PCAOB reporting rules to take effect October 12
Public Company Accounting Oversight Board rules requiring reporting by registered public accounting firms were approved by the Securities and Exchange Commission on August 13, 2009 and will take effect on October 12, 2009. The rules implement a provision of the Sarbanes-Oxley Act of 2002 and constitute the first reporting obligations imposed on registered firms by the Board.
Under the new rules, certain events that occur on or after the October 12 effective date must be reported by a registered firm in a special report on PCAOB Form 3 within 30 days after the event. If certain events occurred between the time of a firm’s registration application and the October 12 effective date, a firm must report those events in a special report on Form 3 within 30 days after the October 12 effective date. Accordingly, the earliest potential deadline for any firm’s filing of a special report on Form 3 is November 11, 2009. Form 3 reportable events range from administrative matters such as changes in a firm's contact information to more substantive matters, including, for example, the institution of certain types of legal proceedings against a firm or its personnel.
In addition, the new rules require registered firms to file annual reports on Form 2, with the first annual reports being due June 30, 2010. Going forward, all firms that are registered with the Board as of March 31 of a particular year must, by June 30 of that year, file an annual report covering the 12-month period ending March 31. Information to be reported annually includes, among other things, information about audit reports issued, disciplinary histories of new personnel, and certain information about fees billed to issuer audit clients for various categories of services.
Under the new rules, all firms registered as of March 31 of a given year must pay an annual fee by July 31 of that year. The Board will announce the amount of the annual fee at a later date.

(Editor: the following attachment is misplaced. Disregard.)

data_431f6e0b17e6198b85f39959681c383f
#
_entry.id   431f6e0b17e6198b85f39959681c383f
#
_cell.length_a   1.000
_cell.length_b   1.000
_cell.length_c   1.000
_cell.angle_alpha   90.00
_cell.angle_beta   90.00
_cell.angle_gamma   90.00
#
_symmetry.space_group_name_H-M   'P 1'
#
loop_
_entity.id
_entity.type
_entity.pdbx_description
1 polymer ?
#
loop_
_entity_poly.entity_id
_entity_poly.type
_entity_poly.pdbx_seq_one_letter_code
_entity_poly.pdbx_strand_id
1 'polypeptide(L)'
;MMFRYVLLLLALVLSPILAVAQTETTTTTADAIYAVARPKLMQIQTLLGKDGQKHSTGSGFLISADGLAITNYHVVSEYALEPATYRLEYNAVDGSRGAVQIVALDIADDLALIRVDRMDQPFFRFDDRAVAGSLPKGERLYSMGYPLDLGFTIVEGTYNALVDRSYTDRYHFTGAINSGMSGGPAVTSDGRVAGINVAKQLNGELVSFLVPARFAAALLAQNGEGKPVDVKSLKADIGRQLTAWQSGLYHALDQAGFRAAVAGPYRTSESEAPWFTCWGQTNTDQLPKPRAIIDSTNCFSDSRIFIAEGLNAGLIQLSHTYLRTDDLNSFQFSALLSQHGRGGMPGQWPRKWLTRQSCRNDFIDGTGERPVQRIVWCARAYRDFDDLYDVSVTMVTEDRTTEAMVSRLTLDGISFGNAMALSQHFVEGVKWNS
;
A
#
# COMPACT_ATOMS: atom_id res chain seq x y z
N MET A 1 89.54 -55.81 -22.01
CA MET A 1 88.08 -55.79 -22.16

Finally, the new rules also govern the filing of an optional form, Form 4, which allows, in certain circumstances, for a firm to succeed to the registration status of a predecessor firm without a break in that registration status and without the need to file a new registration application on Form 1. Firms seeking to avail themselves of that option with respect to succession events that occurred before October 12, 2009 would need to file Form 4 with respect to those events by October 26, 2009.
The Board will make each firm’s filings on Forms 2, 3, and 4 available to the public on the Board’s Web site promptly upon the filing of the form. Certain limited information reported to the Board on those forms will not be made public, however, if it meets specified criteria for confidential treatment.
"Adoption of these rules will put into effect an important provision of the Sarbanes-Oxley Act and increase transparency regarding firms registered with the PCAOB, including auditors of public companies and broker-dealers," said PCAOB Acting Chairman Daniel L. Goelzer.
Detailed information concerning the new rules and the forms can be found in the Board’s adopting releases below. Like the Form 1 registration application, Forms 2, 3, and 4 must be filed electronically through the Board’s Web-based system. Closer to the effective date, the Board will publish guidance for registered firms concerning compliance with the reporting requirements and use of the Web-based system for filing Forms 2, 3, and 4.
Voice of the Editor
Which isn’t completely true. I mean, occasionally I drop by when I manage to sneak out of the nonstop frat party over at Going Concern, but I’m mostly a wallflower over there. I’m happy to say that I’ve been given express permission (or explicit orders, if you like) to wander over here to AccountingWEB more often.
Why is that, you might ask? My job is to replace the irreplaceable Gail Perry as Editor-in-Chief. What does that mean? I don’t really know! I think it’ll be fun getting a feel for things, throwing in my own thoughts here and there, and listening to the discussions you’re having about the accounting profession.